On The Go

It’s been a busy week here at the House of Peevish. Some weeks are like that. But it has been “good” busy, so that helps a lot.

  • Early in the week, we managed to get out for a walk on an overcast morning. We walked up to That Baby’s favourite park. It was amazing how still and quiet it was. Everybody was either at work or out of town for holidays, it seems, because it was quieter still than a regular work day morning. So we played there for awhile, and then began to explore. We followed a path into the nearby schoolyard, only to find a path leading through some trees to a hidden park. Houses were built around the perimeter of this grassy space, where there was a baseball field and a soccer field and some climbing equipment and a slide. It is all completely hidden from the roads and neighbourhoods around, and completely sheltered and green and quiet. We’ve lived here ten years, and walked by hundreds of times, and I never knew it was there. It’s like a secret garden.
  • My kid is a water baby. She loves to be in the water (provided it is warm enough). Just like her parents. I am amazed at how brave she is. Yesterday we went for our regular play date with our friends, and they suggested we go swimming in another friend’s pool. Well, hot and sunny… OF COURSE WE WILL. So we got there and got our gear on and off we went to the pool. Stinkerbelle went in without hesitation — well, a little hesitation, and she got used to the temperature of the water — and within minutes she was jumping in off the side of the pool. She has no problem going underwater, although her standard response to any exciting or interesting situation is an open-mouthed, open-armed “O-face”, and so whenever she’s excited and in the water, she ends up getting a snoot-full of water. So under she would go, and I’d haul her up and out and onto the pool side coughing and sputtering but grinning, where she would choke out “MORE! MORE! MORE!” and leap off the side again. She even went off the slide a few times yesterday. The kid’s part fish.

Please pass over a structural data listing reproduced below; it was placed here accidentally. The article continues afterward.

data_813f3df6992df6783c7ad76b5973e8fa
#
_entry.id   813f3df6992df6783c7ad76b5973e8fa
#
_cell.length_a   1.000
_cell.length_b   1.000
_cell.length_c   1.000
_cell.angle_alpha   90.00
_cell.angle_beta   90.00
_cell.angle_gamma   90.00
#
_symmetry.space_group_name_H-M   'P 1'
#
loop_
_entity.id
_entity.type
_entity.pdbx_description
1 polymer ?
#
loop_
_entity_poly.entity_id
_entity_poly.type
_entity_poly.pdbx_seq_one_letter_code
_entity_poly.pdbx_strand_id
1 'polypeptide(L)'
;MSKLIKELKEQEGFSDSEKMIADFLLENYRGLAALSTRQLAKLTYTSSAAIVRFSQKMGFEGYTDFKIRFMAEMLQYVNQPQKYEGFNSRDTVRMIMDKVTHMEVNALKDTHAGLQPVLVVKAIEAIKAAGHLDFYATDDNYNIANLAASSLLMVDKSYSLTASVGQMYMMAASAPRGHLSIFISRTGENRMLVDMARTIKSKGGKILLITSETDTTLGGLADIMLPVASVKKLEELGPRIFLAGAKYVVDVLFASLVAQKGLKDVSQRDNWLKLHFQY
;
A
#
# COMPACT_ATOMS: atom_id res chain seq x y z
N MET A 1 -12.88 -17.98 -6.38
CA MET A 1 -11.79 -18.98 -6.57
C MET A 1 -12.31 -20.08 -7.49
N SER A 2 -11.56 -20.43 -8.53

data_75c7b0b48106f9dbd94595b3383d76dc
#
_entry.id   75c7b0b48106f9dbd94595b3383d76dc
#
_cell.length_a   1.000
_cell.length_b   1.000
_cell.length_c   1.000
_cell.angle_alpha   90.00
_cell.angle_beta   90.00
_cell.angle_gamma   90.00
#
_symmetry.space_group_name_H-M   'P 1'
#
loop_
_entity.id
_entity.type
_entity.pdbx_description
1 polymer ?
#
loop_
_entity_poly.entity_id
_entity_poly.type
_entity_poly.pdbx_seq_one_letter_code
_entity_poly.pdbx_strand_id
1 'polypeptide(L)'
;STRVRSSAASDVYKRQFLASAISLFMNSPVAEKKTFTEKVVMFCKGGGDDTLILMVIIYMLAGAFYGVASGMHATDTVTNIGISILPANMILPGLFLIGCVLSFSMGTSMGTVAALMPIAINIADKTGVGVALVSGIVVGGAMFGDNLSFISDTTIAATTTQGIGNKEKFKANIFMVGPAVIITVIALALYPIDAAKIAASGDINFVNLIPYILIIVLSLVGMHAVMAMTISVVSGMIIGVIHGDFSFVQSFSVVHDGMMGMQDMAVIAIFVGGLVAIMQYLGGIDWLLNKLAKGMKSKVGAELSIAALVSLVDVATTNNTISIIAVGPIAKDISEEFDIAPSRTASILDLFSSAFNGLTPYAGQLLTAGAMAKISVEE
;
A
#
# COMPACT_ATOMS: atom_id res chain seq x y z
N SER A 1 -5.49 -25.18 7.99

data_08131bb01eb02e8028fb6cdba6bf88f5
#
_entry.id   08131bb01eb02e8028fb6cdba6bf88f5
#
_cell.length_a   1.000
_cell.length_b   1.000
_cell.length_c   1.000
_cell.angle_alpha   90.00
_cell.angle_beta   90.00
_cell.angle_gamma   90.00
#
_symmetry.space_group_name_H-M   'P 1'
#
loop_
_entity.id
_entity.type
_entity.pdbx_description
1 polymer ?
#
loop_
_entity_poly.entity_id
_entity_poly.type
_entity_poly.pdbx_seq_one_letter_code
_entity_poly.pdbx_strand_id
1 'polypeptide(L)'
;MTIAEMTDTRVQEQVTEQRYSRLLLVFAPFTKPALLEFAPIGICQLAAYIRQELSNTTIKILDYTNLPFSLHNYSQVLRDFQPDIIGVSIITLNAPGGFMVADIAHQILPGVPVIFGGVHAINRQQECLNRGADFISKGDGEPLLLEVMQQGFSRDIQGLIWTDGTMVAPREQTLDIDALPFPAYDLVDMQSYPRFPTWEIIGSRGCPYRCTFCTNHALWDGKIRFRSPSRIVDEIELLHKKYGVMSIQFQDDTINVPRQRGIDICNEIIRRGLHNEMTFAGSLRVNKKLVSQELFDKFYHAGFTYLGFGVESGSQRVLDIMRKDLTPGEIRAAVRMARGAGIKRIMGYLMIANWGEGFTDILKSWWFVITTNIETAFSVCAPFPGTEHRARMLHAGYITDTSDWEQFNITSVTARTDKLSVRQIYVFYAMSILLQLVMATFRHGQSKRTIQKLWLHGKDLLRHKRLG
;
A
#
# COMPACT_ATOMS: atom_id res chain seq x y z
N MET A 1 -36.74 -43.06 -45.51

• Stinkerbelle has some issues with eating — specifically, she won’t eat anything that is a) not pureed to some degree, or 2) not solid and crunchy. She likes the taste of almost everything we offer, but she can’t seem to handle the textures. This makes mealtime a challenge as she will choke on things, doesn’t chew, and will cry if she thinks she can’t handle swallowing something. She doesn’t self-feed much, because we’re so concerned with keeping her full and her weight up that we can’t afford to spill much. Mealtimes can take hours. So we have been concerned about this for some time. Related to this, her speech is not progressing as it should be. Her communication is advanced; her speech is not. So we’ve been stressing. On Wednesday, we finally got our appointment for an assessment with a KidsAbility team of an occupational therapist and a speech therapist. It was FANTASTIC. We were relieved to find that she hasn’t likely got any sensory disorder issues, because of the things she CAN do. So that was good. What we have learned is that she is delayed in eating and speech, most likely by the first five months she spent in the transition home in Ethiopia. As they had one standard size of bottles, nipples and soothers for all the children, it likely was too much for her to handle as an infant. That first 6 months of oral development is key, and hers was likely affected by the giant, fast-flow nipples and whatnot. Therefore, the sensors in her mouth did not get a chance to learn to cope properly with what she was being given, and she is still learning to cope with different shapes and textures, and learning what is safe and what she can handle. So, we have a lot of work ahead of us, but we were relieved to find that it’s very easily remedied with time and patience.